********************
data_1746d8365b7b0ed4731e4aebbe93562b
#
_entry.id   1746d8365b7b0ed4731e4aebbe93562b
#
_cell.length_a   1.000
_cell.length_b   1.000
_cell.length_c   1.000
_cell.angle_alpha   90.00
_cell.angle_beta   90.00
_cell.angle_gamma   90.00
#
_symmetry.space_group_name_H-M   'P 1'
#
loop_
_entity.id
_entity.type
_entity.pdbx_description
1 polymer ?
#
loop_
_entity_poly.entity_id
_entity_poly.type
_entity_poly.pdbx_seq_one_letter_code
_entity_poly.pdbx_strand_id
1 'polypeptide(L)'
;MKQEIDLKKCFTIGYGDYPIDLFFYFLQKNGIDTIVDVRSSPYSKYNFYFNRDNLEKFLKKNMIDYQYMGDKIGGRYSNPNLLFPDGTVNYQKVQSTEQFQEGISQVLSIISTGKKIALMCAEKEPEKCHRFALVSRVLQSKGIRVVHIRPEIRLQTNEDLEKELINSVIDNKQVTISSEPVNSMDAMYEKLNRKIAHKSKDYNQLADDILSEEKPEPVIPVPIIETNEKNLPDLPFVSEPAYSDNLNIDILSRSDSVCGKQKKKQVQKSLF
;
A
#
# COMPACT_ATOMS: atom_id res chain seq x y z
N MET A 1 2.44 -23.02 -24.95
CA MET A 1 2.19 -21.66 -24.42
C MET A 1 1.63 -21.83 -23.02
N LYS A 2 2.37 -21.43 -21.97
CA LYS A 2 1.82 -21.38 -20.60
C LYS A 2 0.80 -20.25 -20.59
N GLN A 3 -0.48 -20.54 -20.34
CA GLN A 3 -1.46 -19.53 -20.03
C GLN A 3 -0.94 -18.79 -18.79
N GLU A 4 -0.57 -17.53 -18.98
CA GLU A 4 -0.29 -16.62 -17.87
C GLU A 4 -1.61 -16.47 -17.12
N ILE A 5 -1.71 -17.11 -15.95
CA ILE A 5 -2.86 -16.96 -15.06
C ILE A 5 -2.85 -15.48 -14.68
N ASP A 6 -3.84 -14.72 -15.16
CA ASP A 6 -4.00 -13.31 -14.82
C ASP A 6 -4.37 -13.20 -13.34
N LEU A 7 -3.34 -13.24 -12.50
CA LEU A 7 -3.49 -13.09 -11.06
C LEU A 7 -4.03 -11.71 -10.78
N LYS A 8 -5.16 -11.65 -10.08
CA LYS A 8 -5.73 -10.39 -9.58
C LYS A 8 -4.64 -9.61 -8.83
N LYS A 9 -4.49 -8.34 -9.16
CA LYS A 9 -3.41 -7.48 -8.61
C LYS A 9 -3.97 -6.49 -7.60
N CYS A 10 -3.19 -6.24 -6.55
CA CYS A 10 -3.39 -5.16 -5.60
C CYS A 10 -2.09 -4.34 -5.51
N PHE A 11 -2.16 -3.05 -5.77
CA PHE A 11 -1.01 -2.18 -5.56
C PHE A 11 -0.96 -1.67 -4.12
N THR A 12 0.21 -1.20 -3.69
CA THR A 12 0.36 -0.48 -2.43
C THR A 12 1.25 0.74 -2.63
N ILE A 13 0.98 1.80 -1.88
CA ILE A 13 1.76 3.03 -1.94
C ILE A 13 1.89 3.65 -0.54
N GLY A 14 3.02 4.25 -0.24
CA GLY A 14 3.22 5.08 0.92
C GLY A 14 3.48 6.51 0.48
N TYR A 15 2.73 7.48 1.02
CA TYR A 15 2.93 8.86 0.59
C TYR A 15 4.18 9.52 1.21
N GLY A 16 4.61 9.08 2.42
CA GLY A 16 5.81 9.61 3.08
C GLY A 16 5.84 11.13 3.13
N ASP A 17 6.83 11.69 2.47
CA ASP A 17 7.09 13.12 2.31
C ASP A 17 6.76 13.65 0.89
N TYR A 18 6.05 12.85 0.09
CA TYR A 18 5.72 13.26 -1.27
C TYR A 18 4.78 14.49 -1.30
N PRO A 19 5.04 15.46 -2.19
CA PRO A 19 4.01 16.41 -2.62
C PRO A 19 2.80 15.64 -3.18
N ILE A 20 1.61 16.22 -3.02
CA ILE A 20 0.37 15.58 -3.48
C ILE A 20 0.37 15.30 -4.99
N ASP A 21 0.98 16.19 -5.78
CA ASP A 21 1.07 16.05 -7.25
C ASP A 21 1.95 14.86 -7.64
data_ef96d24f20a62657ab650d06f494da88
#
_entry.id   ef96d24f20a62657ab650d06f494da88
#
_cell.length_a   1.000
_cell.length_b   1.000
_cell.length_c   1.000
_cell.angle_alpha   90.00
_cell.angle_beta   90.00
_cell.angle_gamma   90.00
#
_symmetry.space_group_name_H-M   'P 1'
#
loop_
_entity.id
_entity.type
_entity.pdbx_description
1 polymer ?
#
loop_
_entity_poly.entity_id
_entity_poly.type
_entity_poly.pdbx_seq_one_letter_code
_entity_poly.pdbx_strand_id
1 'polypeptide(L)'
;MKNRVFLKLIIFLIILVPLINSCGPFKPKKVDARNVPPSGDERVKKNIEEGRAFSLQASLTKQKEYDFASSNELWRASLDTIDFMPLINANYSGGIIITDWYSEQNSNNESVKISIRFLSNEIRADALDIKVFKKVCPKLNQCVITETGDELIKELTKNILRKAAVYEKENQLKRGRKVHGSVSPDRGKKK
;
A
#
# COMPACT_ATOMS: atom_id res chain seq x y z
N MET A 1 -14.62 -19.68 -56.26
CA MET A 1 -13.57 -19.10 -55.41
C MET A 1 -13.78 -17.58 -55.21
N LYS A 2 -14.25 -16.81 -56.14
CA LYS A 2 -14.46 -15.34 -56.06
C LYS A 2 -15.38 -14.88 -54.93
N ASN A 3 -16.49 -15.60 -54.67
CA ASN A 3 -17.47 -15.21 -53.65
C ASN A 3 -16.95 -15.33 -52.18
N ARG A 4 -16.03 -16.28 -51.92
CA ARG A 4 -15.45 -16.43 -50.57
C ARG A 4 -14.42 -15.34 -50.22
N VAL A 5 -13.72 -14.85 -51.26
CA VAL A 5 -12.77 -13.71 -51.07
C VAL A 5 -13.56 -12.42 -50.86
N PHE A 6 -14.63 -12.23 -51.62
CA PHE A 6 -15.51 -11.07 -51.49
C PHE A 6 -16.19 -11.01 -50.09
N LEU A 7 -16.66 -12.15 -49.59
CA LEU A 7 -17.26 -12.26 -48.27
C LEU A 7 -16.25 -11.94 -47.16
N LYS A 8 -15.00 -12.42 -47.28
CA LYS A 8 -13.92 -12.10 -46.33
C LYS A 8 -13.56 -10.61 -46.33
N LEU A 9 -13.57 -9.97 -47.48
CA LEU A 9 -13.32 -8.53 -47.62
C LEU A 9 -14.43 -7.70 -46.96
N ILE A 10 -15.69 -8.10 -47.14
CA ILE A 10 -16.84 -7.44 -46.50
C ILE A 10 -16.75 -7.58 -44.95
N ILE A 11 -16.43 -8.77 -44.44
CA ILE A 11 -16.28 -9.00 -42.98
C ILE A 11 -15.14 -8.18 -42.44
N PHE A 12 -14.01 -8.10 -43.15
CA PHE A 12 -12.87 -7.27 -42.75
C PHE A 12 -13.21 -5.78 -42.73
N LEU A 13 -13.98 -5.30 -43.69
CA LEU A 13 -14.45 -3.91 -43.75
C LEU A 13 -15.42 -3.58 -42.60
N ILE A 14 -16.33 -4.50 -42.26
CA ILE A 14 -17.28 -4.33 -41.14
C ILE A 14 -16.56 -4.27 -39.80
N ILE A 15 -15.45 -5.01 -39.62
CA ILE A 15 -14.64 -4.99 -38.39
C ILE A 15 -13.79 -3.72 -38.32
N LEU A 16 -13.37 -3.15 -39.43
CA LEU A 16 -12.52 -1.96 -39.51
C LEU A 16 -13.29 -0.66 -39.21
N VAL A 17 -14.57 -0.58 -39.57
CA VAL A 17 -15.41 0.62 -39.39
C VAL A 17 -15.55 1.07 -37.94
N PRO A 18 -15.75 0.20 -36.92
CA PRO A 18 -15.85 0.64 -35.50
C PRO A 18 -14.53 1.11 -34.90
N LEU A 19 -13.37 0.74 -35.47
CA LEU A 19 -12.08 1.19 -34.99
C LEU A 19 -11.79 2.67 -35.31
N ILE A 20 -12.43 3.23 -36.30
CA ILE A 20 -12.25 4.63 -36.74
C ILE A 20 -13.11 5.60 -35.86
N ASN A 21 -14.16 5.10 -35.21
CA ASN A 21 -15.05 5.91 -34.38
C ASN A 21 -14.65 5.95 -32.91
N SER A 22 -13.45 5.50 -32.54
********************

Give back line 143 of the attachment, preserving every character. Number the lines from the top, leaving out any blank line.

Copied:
CA LEU A 7 -17.26 -12.26 -48.27